Thinking about #CalExit

November 27, 2016
1 min read

There is a secession movement afoot in California. The cynic in me thinks that this issue was settled in 1865, but to many people, things are never settled until they’re settled in the way that they like.
What would this last election look like without California? To start with, we need to recalculate the Electoral College. As a refresher, the States select a number of Electors based on how many Representatives and Senators they have. To arrive at that count, each State gets two Senators and at least one Representative. Other Representatives are allocated according to the population of each State. Since 1941, the Method of Equal Proportions has been used to calculate how many Representatives are allocated to each State, with a limit of 435 for the entire country. Using the population figures that the Census Department used for allocation following the 2010 Census (pdf), what would happen if California was no longer a State? Assuming we keep 435 Representatives, here is how the Electoral College changes:

State Electors (with California) Electors (without California) Change
Alabama 9 10 +1
Alaska 3 3
Arizona 11 12 +1
Arkansas 6 7 +1
California 55 N/A -55
Colorado 9 10 +1
Connecticut 7 8 +1
Delaware 3 4 +1
District of Columbia 3 3
Florida 29 32 +3
Georgia 16 18 +2
Hawaii 4 4
Idaho 4 5 +1
Illinois 20 23 +1
Indiana 11 12 +1
Iowa 6 7 +1
Kansas 6 7 +1
Kentucky 8 9 +1
Louisiana 8 9 +1
Maine 4 4
Maryland 10 11 +1
Massachusetts 11 12 +1
Michigan 16 18 +2
Minnesota 10 11 +1
Mississippi 6 7 +1
Missouri 10 12 +2
Montana 3 4 +1
Nebraska 5 5
Nevada 6 6
New Hampshire 4 4
New Jersey 14 16 +2
New Mexico 5 5
New York 29 33 +4
North Carolina 15 17 +2
North Dakota 3 3
Ohio 18 21 +3
Oklahoma 7 8 +1
Oregon 7 8 +1
Pennsylvania 20 22 +2
Rhode Island 4 4
South Carolina 9 9
South Dakota 3 3
Tennessee 11 12 +1
Texas 38 42 +4
Utah 6 6
Vermont 3 3
Virginia 13 15 +2
Washington 12 13 +1
West Virginia 5 5
Wisconsin 10 11 +1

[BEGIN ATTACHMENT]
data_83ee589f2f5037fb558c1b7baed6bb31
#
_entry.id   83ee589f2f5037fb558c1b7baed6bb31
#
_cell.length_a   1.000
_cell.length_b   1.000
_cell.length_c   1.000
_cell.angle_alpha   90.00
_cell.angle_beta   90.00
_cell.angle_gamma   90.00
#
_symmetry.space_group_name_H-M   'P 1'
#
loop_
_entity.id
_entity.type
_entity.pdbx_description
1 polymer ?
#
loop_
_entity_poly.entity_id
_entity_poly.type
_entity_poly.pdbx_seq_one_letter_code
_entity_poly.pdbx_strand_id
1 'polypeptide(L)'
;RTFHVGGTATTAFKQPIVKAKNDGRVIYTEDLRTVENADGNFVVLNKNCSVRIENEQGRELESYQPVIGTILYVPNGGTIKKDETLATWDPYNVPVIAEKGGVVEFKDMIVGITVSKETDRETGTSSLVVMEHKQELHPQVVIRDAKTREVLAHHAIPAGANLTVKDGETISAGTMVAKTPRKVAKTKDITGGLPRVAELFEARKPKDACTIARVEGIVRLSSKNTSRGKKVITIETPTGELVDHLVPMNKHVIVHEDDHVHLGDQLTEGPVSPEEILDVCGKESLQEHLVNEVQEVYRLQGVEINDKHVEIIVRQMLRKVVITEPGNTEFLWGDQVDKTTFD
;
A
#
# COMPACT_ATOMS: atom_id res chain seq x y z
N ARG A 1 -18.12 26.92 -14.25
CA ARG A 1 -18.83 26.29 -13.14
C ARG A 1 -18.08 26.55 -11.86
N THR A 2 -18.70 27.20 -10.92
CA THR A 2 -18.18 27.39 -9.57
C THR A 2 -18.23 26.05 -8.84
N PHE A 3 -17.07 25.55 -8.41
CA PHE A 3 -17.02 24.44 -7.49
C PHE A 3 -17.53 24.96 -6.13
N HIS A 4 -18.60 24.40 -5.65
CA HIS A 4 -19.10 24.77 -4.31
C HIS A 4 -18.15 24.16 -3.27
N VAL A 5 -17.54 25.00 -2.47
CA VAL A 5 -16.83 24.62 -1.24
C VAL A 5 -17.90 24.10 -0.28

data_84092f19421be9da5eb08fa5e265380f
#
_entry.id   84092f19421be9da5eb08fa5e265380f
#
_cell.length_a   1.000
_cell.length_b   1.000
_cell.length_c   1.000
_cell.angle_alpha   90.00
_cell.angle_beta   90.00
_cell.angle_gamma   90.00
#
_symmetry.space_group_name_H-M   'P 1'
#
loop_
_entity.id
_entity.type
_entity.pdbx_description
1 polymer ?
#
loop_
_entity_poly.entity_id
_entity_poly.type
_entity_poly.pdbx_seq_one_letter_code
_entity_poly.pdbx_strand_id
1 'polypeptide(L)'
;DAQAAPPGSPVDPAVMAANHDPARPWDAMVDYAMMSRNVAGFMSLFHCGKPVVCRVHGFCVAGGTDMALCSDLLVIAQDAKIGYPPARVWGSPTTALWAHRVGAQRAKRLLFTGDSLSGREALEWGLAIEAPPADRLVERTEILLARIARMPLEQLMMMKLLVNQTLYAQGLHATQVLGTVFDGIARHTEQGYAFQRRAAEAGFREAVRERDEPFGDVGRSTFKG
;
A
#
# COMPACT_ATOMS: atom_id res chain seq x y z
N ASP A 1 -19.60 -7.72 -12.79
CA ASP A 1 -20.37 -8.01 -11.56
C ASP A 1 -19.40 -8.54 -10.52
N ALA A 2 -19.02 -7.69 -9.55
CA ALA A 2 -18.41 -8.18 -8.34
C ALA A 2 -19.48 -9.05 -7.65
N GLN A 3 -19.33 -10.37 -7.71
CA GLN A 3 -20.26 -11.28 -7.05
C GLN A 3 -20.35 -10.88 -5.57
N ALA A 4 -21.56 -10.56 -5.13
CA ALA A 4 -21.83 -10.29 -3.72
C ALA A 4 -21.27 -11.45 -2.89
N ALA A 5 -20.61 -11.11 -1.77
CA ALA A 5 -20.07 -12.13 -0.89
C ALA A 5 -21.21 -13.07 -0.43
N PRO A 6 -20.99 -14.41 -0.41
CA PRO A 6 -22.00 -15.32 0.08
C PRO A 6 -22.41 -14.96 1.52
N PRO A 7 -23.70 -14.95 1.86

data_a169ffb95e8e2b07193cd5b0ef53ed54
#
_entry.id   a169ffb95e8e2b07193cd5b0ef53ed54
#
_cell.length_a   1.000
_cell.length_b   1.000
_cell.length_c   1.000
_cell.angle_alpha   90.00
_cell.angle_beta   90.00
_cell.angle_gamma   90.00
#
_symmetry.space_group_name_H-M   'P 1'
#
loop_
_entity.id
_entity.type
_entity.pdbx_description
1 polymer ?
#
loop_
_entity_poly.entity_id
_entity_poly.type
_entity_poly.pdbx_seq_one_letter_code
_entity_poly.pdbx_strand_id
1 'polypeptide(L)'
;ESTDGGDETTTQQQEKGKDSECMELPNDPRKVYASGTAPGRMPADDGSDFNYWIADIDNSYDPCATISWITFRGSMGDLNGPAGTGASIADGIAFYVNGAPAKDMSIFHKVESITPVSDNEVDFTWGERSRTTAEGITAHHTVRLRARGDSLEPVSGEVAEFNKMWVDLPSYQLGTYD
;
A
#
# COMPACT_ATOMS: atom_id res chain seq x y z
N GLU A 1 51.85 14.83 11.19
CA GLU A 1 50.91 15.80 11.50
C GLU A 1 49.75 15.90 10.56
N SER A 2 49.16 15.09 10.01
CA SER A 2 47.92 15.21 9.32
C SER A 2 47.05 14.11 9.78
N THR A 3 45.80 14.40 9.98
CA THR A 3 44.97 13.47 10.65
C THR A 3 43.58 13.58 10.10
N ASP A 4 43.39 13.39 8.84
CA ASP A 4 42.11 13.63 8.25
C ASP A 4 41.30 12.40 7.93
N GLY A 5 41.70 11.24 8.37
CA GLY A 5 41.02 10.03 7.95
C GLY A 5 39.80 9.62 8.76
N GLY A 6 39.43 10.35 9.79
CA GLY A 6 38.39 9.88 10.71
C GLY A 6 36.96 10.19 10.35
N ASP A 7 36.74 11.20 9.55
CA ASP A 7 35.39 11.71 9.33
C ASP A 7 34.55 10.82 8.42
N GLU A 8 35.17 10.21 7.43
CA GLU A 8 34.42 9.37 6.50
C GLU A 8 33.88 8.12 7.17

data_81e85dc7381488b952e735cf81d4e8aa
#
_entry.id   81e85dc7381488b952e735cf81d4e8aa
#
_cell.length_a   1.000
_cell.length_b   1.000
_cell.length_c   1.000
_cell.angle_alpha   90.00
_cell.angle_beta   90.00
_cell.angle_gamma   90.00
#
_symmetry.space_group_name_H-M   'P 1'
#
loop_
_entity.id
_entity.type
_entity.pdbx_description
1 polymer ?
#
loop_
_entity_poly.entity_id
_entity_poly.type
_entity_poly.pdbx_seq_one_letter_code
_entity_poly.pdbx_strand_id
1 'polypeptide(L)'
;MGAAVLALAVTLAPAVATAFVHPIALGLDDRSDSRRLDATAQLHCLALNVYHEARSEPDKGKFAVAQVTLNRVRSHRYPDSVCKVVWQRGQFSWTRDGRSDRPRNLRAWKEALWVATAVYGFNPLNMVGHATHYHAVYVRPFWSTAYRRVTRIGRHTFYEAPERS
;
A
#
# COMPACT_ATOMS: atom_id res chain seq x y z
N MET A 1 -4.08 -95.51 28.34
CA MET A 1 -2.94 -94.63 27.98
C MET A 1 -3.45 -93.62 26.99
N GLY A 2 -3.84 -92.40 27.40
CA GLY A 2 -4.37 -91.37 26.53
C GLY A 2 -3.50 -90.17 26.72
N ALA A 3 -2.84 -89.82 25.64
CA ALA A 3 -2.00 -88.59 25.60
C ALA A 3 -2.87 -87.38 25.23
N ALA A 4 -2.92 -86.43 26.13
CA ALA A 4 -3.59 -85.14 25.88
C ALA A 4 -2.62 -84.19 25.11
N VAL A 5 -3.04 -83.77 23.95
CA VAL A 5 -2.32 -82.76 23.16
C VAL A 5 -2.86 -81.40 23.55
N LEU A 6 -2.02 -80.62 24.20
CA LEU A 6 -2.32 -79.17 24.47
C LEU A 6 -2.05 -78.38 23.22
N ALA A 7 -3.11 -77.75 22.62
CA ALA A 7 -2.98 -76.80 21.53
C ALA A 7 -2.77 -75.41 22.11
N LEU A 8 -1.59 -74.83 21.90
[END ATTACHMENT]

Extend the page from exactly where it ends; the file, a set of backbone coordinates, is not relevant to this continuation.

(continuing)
Wyoming 3 3

Thirty-four states get more Electoral Votes.
Looking at the popular and electoral vote totals (Retrieved from the election authority of each state, or, if that was not available, a large newspaper in the state capital on Wednesday, November 23, 2016):

Popular Votes (Clinton) Popular Votes (Trump) Electoral Votes (Clinton) Electoral Votes (Trump)
With California 122,364,488 120,634,627 232 306
Without California 114,504,641 116,511,641 196 340

There would have been an even stronger Electoral Vote landslide for Trump if California was not part of the Union. And not only that, he would have gotten a plurality of the popular vote. To sum up:


  1. I’d insist on keeping the port of San Diego and enough land to bridge the gap from San Diego to Arizona. The U.S. needs a Pacific port for commerce and national security.

  2. And this is exactly the reason why the national Democrat party would never allow California to secede. If California left, there would never again be another Democrat president, or even a Democrat majority in the House of Representatives.
    A further consideration, if you will, of this secession idea is the various utlity needs the state has. If I am not mistaken, a lot of California’s water (at least in southern California, around LA) is piped in from other places.
    If allowed to go off on its own, the country of California would more than likely tax itself out of existence within 10 years, as businesses, industries and even the wealthier citizens (movie stars, for example) leave California to avoid the higher taxation and regulatory fees which would necessarily be imposed to finance all of the state’s various social and environmental programs.
    It would be an extremely foolish move on its part to secede, but I would say good riddance to bad rubbish.

  3. DaveK, I think you’re right in that the national party wouldn’t like the consequences of California Dreamin’.
    And I’m sure that the Trump administration would negotiate access to a Pacific port in exchange for the utilities.

  4. It wouldn’t go that cleanly, of course. To borrow an old saying from our friends to the north: “If America is divisible, so is California.”
    I doubt alll the Okies in Kern County would care to be ruled by a bunch of Godless Communists if they had a way of splitting off from them. Similarly, the coastal slither of Ecotopia would probably want nothing to do with a bunch of knuckledragging meat-eating rednecks. And of course Chicago, Boston, and New York City would probably start to get ideas of their own…

  5. Why would the San Diego port be more special than say Portland or Seattle? Port of Portland was home to the Kaiser shipyards back during the WWII era. That is not insignificant. Is it the warmer temps? Just curious here. You guys are probably the best suited as to the pros and cons regarding this subject.

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